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Daily Mirror
Daily Mirror
Milo Boyd

Staycations could be about to get cheaper for Brits amid cost of living crisis

UK holidays may become cheaper in 2023 compared to last year in what would be an inflation-busting move.

After the coronavirus pandemic shut down the vast majority of international travel in 2020 and part of 2021, the price of hiring a holiday home in the UK rocketed.

Increased demand from millions of people unable to jet off to hotspots such as Spain and Italy pushed the cost of a night's stay up considerably.

It seems that now that flights abroad are back on and the majority of coronavirus travel measures have been dropped, demand and therefore prices have fallen.

Holiday lets in the UK seem to be getting a little cheaper (Getty Images/iStockphoto)

AirDNA, which analyses the price of holiday homes across the UK and Europe, found that the price of a holiday let in the UK was £13 a night cheaper in September 2022 than 2021.

The rising cost of living fuelled by Brexit and the war in Ukraine has also left many people strapped for cash and unable to book a holiday, also cutting demand.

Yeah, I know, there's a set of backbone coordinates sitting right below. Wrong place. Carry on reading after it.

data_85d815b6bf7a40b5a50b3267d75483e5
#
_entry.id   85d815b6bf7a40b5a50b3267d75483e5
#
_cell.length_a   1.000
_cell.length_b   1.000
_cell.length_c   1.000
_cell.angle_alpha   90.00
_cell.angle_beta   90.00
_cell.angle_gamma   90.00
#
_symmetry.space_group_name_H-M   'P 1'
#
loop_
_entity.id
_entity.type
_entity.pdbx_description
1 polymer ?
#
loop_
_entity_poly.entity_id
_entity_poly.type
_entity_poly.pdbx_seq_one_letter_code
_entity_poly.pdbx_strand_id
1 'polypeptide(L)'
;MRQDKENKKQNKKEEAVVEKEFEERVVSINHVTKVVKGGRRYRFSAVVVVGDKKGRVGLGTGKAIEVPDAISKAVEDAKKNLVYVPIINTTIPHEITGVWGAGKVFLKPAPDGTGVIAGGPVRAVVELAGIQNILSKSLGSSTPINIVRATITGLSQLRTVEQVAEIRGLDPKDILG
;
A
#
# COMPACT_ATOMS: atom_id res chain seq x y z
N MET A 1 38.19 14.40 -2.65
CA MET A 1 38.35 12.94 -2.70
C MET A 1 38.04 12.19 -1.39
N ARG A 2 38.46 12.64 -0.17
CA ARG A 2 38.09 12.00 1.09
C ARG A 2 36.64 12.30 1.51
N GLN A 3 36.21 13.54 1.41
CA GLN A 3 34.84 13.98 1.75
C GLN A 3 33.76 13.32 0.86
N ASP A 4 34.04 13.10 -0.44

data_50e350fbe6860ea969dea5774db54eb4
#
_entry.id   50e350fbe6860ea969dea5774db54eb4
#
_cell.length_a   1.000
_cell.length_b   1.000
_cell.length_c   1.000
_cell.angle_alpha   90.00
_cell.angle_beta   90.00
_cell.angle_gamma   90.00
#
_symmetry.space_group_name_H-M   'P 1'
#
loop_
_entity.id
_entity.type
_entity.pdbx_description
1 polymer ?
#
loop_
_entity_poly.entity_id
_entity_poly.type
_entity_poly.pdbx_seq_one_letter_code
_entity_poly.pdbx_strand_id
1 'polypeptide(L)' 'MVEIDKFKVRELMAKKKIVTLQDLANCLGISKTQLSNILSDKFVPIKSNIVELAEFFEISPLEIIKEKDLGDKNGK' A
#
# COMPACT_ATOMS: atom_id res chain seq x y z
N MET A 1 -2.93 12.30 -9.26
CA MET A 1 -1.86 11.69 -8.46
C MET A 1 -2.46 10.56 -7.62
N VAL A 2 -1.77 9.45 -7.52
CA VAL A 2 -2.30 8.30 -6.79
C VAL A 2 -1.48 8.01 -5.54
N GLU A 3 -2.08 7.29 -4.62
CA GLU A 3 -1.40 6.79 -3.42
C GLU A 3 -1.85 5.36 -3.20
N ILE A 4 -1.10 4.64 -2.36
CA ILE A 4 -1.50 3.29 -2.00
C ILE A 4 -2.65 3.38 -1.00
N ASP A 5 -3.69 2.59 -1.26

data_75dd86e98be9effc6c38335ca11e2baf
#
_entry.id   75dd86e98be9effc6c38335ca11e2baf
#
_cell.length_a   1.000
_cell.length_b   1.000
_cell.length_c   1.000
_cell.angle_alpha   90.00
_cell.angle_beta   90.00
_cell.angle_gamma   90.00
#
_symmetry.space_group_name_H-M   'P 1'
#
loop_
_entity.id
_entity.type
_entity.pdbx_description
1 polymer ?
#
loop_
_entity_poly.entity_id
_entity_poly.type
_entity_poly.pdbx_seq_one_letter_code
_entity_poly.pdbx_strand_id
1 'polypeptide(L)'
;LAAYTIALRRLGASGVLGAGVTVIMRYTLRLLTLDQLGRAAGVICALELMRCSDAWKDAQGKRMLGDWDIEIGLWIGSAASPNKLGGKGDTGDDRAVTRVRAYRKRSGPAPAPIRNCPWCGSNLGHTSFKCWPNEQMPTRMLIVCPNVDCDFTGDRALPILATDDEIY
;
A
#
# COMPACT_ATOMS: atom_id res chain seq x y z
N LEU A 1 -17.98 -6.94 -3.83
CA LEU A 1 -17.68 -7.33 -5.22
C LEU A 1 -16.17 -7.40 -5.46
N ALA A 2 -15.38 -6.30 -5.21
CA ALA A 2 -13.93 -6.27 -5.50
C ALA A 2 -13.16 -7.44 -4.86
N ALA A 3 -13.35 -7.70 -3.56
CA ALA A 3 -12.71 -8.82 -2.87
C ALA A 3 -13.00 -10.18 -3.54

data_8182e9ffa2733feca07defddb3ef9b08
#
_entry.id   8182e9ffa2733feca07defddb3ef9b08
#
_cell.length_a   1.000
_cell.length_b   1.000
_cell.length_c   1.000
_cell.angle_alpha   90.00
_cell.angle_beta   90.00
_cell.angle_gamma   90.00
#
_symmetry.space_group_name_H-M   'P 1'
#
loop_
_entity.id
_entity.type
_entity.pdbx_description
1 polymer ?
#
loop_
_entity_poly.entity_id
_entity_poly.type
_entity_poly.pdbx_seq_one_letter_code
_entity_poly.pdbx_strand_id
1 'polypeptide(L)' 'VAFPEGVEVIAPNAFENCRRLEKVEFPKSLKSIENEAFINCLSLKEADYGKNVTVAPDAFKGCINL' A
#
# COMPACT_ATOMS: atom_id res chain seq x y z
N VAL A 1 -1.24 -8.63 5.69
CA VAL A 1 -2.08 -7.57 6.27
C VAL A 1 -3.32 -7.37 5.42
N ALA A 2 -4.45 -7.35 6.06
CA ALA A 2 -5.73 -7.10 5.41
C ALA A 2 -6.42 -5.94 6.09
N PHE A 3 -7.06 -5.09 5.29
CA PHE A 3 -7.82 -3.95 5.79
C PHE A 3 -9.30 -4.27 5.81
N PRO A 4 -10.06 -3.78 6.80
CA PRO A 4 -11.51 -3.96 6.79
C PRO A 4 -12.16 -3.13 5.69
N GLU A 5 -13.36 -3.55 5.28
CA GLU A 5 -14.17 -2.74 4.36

In September there was a 5% fall in UK bookings, according to AirDNA, which has predicted a year-on-year reservation slump of 10% over the next six months.

Holiday let adviser Amanda Stecker told the Telegraph : "My clients are finding it harder to achieve the kind of income levels they were achieving this time last year and they are having to hold their nerve that bookings will come in eventually.”

The newspaper reports that Bristol and Bath have both seen a 17% fall in holiday let prices, while the cost of lets have fallen by 16% in Brighton and Hove.

Brits may be forgoing staycations because they think a holiday abroad will be cheaper, despite the turbulent state of the pound.

Demand for staycations may be slumping post-Covid lockdowns (Getty Images/500px)

Analysis by travel firm On the Beach found that a seven-day family break to Center Parcs in Sherwood Forest cost £3,558.

This is the cost of a lodge at £2,848 plus illustrative costs for food and activities.

In comparison, a week-long all-inclusive holiday to Greece was £1,451. This is a difference of £2,107.

In another example, a week’s stay at a National Trust property in West Sussex, would have cost a family of four £2,709.

In comparison, an all-inclusive stay at a four-star resort in Costa Dorada, Spain, would cost the same family £1,003 less, at £1,706.

A big advantage holidays in the UK generally have is that flying isn't required, meaning the impact on the environment is typically less than jetting off abroad.

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